Even though the good people of Kansas live in an area identified with agriculture, there are some among us unfamiliar with the concept of breaking up the fallow ground. Farming practices have changed over the years, but it used to be that the mule-drawn plough dug into the earth the same depth year after year. This created a hardened layer of soil beneath the surface. Every few years, the farmer would need to plough a little deeper to breakup up this shelf, so moisture and nutrients could penetrate it.
There are times in the life of an individual or an organization when it is necessary to break up the fallow ground. This is because the long-cherished tried and true is no longer getting results. I believe this can be said about issues relating to hunger and poverty, and I believe, Numana, a local nonprofit is a vibrant example of breaking up the fallow ground.
Numana has compiled some sobering statistics:
1 in 6 residents in El Dorado go to bed hungry
56% of USD 490 students qualify for the free and reduced lunch program
21% of Kansas children live with food insecurity
52% of El Dorado residents are considered low to moderate income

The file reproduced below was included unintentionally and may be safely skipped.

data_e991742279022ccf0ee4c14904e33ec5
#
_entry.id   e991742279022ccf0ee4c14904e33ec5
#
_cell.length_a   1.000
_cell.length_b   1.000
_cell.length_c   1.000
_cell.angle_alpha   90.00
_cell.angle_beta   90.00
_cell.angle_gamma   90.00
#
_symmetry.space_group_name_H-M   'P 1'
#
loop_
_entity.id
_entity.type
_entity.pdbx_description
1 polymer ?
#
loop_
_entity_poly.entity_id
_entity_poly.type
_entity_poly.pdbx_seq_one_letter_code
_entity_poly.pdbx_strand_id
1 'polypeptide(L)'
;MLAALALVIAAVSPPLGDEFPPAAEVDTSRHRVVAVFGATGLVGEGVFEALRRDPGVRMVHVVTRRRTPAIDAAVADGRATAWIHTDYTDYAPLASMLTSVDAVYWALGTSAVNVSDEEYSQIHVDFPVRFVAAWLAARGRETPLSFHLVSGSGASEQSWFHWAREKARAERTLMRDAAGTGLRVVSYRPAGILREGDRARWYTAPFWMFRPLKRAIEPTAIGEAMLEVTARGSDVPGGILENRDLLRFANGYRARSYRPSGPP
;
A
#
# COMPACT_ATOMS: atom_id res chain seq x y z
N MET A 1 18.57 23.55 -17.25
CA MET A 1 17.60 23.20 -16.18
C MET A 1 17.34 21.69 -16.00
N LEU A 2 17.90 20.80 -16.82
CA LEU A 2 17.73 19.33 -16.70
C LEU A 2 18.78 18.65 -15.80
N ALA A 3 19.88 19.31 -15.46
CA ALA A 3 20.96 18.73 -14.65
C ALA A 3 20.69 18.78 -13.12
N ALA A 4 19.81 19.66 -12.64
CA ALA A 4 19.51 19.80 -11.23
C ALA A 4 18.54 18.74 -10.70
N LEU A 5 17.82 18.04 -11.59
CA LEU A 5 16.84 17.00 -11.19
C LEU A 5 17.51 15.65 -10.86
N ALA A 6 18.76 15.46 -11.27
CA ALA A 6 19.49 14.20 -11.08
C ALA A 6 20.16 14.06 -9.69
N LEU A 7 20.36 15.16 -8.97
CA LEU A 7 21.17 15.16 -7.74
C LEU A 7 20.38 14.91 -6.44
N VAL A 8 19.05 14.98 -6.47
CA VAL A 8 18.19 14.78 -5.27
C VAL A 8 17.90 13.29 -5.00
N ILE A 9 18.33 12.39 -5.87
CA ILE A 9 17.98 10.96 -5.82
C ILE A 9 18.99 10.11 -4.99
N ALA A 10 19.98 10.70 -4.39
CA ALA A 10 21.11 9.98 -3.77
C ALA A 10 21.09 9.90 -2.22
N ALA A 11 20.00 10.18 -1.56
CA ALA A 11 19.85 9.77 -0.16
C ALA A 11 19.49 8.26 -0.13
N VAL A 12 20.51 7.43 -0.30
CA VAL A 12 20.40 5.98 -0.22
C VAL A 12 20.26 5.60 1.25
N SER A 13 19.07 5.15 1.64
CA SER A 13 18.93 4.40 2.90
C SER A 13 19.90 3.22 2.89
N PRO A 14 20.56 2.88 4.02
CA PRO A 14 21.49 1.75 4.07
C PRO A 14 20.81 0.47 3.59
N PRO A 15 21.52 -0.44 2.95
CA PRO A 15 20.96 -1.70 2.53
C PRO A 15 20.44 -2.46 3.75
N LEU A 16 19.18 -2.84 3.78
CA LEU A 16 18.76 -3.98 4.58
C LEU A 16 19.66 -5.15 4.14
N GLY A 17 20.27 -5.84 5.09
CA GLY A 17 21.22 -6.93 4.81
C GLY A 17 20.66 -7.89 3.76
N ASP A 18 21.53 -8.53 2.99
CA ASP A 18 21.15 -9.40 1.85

Numana is taking a fresh approach to an old problem with the development of a garden and food system. Stage one of their concept is in the incubator now and will come to life this Spring with the birth of “Community Gardens” and “Communal Gardens” (numanagardens.com).
While there are many different questions to the why of hunger, I know there is at least one answer to the what of hunger—What can be done? People can get off their backside, go outside, and work alongside of Numana to give hope to the hungry.
If you’re not local, you can still do something at a distance. You can contact Numana and give a gift to help. If you are physically incapable, you are still prayerfully able.
Mahatma Gandhi stated it this way: Be the change that you wish to see in the world.
I would be remiss, if I failed to give the spiritual application to the concept of fallow ground. Because we can get into a spiritual routine, there are times we need to dig a little deeper. So, if your sweet disposition has turned a little sour; if your rosy optimism has withered; if your fountain of faith has run dry; and, you know a little change is needed, I may have the answer. If you are willing to set aside just 3 minutes a day, you can start digging a little deeper.
The tools to do this can be found at rbc.org. This ministry has several positive and uplifting mediations that you can either read or listen to as a podcast. These are tools I use each day and I give them priority status.
Here’s a thought to keep you thinking: There are 1,440 minutes in a day, and just 3 of them can make a difference in your life. Start digging!